Tomorrow is Tuesday. Milk day. Raw milk. Contraband. I have to drive 25 minutes north of my house to buy this stuff. It’s not legal here. Makes me feel like one of those bootleggers from the last century. Like someone from the Beverly Hillbillies. I loved that show. That theme song still gets to me.
Oh yeah, this is about milk. Raw milk causes so much controversy. By law, in most states, cow milk must be cooked. They heat it to high temperatures, ensuring that ALL the bacteria is killed. Good and bad. It also changes the proteins, and destroys most or all of the enzymes, making it hard for many people to digest. It’s still a good idea for commercial dairy’s. Their cows are raised under less healthy conditions, and the milk has many opportunities to get contaminated between the cow and your cup. Human breast milk is also raw milk. No one ever expects you to cook human breast milk. Or sterilize the stuff. FYI- most women don’t use any special cleaning process. It’s “hoist and latch”.
But this is about cow milk. I’ve been doing the running every Tuesday for just a few weeks now. Some in our family are fans of the taste. It’s also richer. Especially Jersey milk. There’s a lot of cream that rises to the top. You have to shake it up to mix it. Unless you’re PJ. Then you sort of pretend to shake it and enjoy a big fat helping of cream in your milk. One person in our family, won’t touch it. I’m not saying who…. but she recently returned from Guatemala and was quite happy to come back to a civilized country where milk is pasteurized. She has no intention of drinking “that stuff”. I still buy her the regular, legal, boring stuff.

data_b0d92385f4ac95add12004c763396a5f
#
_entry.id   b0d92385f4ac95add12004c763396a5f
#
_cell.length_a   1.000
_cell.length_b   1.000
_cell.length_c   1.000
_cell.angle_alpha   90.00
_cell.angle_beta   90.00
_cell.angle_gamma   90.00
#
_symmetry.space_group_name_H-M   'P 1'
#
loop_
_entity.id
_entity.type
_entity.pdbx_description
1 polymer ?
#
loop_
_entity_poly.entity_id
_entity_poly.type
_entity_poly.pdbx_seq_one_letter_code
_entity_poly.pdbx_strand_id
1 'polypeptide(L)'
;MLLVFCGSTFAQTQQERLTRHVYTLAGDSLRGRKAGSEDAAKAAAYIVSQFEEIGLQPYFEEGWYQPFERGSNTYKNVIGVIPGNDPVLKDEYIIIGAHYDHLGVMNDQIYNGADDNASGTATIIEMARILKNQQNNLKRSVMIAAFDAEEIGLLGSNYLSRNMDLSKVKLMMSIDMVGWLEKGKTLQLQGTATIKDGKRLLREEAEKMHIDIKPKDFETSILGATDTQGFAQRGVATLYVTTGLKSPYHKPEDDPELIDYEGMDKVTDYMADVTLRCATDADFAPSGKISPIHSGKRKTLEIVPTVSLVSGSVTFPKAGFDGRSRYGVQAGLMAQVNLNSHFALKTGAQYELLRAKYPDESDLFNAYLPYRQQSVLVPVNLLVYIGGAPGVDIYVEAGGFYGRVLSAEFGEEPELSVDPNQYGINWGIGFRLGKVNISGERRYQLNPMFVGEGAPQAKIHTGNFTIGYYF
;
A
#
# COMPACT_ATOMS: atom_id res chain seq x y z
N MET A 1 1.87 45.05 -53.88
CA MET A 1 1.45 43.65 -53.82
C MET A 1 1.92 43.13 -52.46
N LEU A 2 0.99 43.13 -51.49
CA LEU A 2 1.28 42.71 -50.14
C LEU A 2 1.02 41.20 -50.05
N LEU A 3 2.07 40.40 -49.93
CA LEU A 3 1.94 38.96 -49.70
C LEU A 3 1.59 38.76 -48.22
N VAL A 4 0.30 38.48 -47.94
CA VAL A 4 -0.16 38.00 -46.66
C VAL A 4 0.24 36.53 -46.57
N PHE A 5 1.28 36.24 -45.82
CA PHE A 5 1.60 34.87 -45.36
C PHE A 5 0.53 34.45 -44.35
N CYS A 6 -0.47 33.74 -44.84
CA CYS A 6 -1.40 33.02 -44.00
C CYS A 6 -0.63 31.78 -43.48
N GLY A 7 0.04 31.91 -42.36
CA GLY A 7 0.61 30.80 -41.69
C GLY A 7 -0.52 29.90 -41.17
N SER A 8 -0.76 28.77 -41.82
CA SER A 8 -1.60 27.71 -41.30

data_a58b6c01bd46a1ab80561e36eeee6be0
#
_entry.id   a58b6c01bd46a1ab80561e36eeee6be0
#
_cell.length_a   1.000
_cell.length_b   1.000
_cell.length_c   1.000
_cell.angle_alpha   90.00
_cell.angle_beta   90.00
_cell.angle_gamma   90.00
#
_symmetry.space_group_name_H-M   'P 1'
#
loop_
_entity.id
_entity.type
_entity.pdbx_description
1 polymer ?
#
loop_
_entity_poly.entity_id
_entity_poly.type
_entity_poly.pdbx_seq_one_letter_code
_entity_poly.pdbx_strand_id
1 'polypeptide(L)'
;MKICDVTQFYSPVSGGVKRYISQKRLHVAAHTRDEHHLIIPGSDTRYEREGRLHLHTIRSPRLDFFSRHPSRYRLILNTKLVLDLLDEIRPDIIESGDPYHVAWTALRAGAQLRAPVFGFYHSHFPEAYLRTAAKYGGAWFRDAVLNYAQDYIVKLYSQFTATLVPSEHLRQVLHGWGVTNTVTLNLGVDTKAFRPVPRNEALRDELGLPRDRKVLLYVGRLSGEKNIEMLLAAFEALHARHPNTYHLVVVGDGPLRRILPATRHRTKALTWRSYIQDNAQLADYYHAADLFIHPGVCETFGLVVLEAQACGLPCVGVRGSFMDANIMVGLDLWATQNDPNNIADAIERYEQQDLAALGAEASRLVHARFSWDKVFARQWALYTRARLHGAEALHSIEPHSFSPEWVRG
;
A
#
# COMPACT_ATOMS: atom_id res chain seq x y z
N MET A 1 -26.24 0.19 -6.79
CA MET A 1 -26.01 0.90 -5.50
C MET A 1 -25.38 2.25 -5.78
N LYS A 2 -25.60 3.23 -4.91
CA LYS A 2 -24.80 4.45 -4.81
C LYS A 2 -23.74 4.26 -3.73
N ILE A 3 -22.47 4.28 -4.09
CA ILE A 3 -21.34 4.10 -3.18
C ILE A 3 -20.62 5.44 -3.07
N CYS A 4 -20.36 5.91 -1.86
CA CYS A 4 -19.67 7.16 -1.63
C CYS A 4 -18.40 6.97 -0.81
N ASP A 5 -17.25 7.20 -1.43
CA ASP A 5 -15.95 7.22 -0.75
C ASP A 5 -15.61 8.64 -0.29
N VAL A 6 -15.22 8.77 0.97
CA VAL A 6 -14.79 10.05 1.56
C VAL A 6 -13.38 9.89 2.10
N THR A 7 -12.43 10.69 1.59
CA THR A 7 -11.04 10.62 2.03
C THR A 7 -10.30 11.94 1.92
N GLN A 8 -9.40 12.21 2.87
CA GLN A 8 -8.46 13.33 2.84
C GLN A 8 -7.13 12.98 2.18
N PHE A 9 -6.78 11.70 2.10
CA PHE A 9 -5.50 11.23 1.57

But, back to the fresh stuff. When I get home, I try to take off most of the cream (after I let PJ get at a cup of “premium”). Usually we use it to make butter. It’s easier than you’d think. I pour it into a large glass jar, and add 1 Tblsp of butter milk (the real kind that’s left after making butter) or yogurt with active cultures. I mix that and set it out for a few hours to culture. Then, just start shaking. It takes anywhere from 5-10 minutes to shake the butter out. After all the butter is shaken out, pour off the liquid (that’s the buttermilk), but save it for another use. I use a bit for more butter, and also to make salad dressing. I also use it to soak chicken in before frying.
Take the rest of the butter and put it into a bowl with icy cold water. Swish it around; press lightly against bowl, rinsing, draining and refilling with cold water when the bowl of water looks cloudy. The cloudiness is the last bit of buttermilk. You want to get it out as it’s kind of tangy. The butter will be sweeter if you do. After the water stops clouding up, you can drain the bowl and add salt to the butter if you want. If you want fancy butter pats you can press it into butter molds; or plastic candy molds work well too. Or, you can just scoop it into a container and enjoy.
*** Photo of rinsing butter was borrowed from http://www.raisingarrows.net/2010/05/making-butter-from-raw-milk/
Amy’s website is filled with great information and inspirational stories.